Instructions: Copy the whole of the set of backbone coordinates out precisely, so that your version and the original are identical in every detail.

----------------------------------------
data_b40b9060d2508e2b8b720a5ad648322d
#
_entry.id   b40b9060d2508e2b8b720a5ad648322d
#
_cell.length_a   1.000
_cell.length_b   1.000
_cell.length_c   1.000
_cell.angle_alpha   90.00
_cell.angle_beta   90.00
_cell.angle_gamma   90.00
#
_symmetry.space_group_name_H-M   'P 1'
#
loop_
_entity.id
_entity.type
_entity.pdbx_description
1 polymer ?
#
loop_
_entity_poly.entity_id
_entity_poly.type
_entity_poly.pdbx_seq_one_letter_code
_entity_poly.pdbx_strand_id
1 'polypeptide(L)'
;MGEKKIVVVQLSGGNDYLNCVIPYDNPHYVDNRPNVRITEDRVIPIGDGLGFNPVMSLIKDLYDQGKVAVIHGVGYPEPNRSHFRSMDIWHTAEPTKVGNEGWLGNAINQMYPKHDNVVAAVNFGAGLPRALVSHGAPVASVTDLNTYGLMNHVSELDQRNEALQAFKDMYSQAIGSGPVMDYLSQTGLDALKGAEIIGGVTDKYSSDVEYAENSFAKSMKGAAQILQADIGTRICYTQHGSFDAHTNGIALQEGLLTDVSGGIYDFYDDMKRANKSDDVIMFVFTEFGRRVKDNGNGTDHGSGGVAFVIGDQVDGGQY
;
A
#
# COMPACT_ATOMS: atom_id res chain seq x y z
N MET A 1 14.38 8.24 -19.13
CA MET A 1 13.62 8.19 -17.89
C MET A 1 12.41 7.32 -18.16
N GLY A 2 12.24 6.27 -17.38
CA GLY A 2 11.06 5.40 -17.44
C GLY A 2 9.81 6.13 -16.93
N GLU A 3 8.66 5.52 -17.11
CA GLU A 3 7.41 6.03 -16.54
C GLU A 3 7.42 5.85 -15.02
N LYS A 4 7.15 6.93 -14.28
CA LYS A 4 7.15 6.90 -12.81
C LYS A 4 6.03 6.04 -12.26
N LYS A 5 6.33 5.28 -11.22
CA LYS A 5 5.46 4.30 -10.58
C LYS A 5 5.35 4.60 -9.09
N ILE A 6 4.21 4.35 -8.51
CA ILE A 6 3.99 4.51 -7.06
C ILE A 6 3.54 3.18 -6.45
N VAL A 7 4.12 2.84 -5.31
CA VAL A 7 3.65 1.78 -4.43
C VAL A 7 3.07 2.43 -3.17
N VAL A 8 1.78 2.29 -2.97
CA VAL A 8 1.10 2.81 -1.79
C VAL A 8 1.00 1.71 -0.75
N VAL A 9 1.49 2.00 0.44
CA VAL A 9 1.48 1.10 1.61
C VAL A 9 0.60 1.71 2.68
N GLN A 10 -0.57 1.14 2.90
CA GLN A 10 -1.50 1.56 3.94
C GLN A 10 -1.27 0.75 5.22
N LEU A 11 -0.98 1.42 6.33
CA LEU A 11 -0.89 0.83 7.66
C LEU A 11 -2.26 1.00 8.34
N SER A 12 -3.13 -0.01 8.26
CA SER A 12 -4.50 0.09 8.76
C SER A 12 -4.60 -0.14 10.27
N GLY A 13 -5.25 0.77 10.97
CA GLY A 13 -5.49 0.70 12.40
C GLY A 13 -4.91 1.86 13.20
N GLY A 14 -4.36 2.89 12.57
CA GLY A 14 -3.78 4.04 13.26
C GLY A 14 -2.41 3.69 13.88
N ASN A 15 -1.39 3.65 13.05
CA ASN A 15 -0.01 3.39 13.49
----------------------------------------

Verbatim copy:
data_b40b9060d2508e2b8b720a5ad648322d
#
_entry.id   b40b9060d2508e2b8b720a5ad648322d
#
_cell.length_a   1.000
_cell.length_b   1.000
_cell.length_c   1.000
_cell.angle_alpha   90.00
_cell.angle_beta   90.00
_cell.angle_gamma   90.00
#
_symmetry.space_group_name_H-M   'P 1'
#
loop_
_entity.id
_entity.type
_entity.pdbx_description
1 polymer ?
#
loop_
_entity_poly.entity_id
_entity_poly.type
_entity_poly.pdbx_seq_one_letter_code
_entity_poly.pdbx_strand_id
1 'polypeptide(L)'
;MGEKKIVVVQLSGGNDYLNCVIPYDNPHYVDNRPNVRITEDRVIPIGDGLGFNPVMSLIKDLYDQGKVAVIHGVGYPEPNRSHFRSMDIWHTAEPTKVGNEGWLGNAINQMYPKHDNVVAAVNFGAGLPRALVSHGAPVASVTDLNTYGLMNHVSELDQRNEALQAFKDMYSQAIGSGPVMDYLSQTGLDALKGAEIIGGVTDKYSSDVEYAENSFAKSMKGAAQILQADIGTRICYTQHGSFDAHTNGIALQEGLLTDVSGGIYDFYDDMKRANKSDDVIMFVFTEFGRRVKDNGNGTDHGSGGVAFVIGDQVDGGQY
;
A
#
# COMPACT_ATOMS: atom_id res chain seq x y z
N MET A 1 14.38 8.24 -19.13
CA MET A 1 13.62 8.19 -17.89
C MET A 1 12.41 7.32 -18.16
N GLY A 2 12.24 6.27 -17.38
CA GLY A 2 11.06 5.40 -17.44
C GLY A 2 9.81 6.13 -16.93
N GLU A 3 8.66 5.52 -17.11
CA GLU A 3 7.41 6.03 -16.54
C GLU A 3 7.42 5.85 -15.02
N LYS A 4 7.15 6.93 -14.28
CA LYS A 4 7.15 6.90 -12.81
C LYS A 4 6.03 6.04 -12.26
N LYS A 5 6.33 5.28 -11.22
CA LYS A 5 5.46 4.30 -10.58
C LYS A 5 5.35 4.60 -9.09
N ILE A 6 4.21 4.35 -8.51
CA ILE A 6 3.99 4.51 -7.06
C ILE A 6 3.54 3.18 -6.45
N VAL A 7 4.12 2.84 -5.31
CA VAL A 7 3.65 1.78 -4.43
C VAL A 7 3.07 2.43 -3.17
N VAL A 8 1.78 2.29 -2.97
CA VAL A 8 1.10 2.81 -1.79
C VAL A 8 1.00 1.71 -0.75
N VAL A 9 1.49 2.00 0.44
CA VAL A 9 1.48 1.10 1.61
C VAL A 9 0.60 1.71 2.68
N GLN A 10 -0.57 1.14 2.90
CA GLN A 10 -1.50 1.56 3.94
C GLN A 10 -1.27 0.75 5.22
N LEU A 11 -0.98 1.42 6.33
CA LEU A 11 -0.89 0.83 7.66
C LEU A 11 -2.26 1.00 8.34
N SER A 12 -3.13 -0.01 8.26
CA SER A 12 -4.50 0.09 8.76
C SER A 12 -4.60 -0.14 10.27
N GLY A 13 -5.25 0.77 10.97
CA GLY A 13 -5.49 0.70 12.40
C GLY A 13 -4.91 1.86 13.20
N GLY A 14 -4.36 2.89 12.57
CA GLY A 14 -3.78 4.04 13.26
C GLY A 14 -2.41 3.69 13.88
N ASN A 15 -1.39 3.65 13.05
CA ASN A 15 -0.01 3.39 13.49